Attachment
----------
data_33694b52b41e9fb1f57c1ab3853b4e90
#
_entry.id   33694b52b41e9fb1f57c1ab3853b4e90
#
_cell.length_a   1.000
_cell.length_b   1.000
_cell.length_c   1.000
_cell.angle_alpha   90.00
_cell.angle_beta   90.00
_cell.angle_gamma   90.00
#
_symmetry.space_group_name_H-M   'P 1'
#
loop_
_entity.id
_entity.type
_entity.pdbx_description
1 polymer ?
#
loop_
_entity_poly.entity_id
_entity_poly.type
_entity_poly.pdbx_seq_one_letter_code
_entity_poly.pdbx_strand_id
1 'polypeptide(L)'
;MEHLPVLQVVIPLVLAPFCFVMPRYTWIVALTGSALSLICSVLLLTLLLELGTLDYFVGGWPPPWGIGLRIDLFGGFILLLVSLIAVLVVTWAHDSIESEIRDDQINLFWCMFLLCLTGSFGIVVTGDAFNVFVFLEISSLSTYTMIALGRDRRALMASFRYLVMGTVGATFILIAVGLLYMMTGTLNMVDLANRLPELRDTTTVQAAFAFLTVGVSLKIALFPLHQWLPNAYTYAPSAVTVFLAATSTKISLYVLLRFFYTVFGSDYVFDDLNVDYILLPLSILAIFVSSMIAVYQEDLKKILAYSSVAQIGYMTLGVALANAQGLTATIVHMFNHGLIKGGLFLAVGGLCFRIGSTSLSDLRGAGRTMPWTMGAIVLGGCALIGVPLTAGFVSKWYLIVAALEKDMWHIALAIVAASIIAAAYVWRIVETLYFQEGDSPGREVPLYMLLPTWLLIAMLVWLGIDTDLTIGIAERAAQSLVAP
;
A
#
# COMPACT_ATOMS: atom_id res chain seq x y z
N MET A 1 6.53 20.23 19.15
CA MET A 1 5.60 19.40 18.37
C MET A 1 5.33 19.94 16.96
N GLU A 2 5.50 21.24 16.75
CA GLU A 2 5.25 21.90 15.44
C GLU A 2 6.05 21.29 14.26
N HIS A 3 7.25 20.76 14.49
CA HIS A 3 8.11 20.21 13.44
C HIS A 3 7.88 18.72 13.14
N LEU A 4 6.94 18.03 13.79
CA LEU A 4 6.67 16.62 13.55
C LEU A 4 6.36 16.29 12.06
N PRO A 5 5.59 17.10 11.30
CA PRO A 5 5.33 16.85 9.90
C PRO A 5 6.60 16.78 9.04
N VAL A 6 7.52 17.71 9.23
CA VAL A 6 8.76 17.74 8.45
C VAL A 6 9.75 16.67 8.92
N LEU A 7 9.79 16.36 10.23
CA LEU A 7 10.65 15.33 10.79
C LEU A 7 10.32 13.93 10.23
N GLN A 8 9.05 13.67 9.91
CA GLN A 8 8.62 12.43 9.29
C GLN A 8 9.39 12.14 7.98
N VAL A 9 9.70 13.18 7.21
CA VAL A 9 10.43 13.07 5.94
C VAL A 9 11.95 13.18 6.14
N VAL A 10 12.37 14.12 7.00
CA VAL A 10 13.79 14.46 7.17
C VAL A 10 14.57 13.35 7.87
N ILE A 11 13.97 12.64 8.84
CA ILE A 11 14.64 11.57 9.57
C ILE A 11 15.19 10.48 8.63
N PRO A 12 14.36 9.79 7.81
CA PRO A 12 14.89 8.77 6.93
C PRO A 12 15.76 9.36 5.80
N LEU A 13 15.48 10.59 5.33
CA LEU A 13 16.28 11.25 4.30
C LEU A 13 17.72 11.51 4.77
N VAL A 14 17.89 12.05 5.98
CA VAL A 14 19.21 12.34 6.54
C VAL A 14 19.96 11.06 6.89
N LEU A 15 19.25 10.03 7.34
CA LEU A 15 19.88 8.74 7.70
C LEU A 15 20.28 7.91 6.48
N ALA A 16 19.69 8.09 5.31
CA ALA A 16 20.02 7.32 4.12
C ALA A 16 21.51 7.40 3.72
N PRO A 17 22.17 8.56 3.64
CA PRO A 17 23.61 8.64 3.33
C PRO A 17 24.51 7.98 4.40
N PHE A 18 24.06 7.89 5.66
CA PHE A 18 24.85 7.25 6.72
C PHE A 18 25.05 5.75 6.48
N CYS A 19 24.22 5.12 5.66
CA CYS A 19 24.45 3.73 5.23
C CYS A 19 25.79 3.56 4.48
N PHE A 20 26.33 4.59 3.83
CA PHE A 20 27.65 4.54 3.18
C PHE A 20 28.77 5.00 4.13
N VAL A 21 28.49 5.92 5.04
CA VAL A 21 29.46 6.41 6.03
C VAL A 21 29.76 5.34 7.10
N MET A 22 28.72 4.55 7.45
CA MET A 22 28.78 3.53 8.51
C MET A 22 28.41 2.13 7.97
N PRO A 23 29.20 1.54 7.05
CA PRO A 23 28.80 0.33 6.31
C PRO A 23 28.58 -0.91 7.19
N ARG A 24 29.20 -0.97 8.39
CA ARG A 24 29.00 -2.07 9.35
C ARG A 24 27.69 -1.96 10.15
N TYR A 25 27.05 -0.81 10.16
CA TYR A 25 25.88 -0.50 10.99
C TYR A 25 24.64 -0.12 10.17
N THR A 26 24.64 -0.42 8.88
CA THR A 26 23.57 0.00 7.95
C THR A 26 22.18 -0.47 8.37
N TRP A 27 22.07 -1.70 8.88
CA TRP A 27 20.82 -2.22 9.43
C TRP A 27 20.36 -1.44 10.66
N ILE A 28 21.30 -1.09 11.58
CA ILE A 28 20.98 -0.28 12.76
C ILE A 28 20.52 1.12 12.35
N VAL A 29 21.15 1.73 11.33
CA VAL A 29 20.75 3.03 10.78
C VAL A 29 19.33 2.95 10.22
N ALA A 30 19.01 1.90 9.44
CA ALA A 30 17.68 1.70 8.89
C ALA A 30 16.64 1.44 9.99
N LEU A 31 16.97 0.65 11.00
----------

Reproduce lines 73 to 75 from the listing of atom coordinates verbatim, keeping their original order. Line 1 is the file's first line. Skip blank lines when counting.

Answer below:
N LEU A 15 19.25 10.03 7.34
CA LEU A 15 19.88 8.74 7.70
C LEU A 15 20.28 7.91 6.48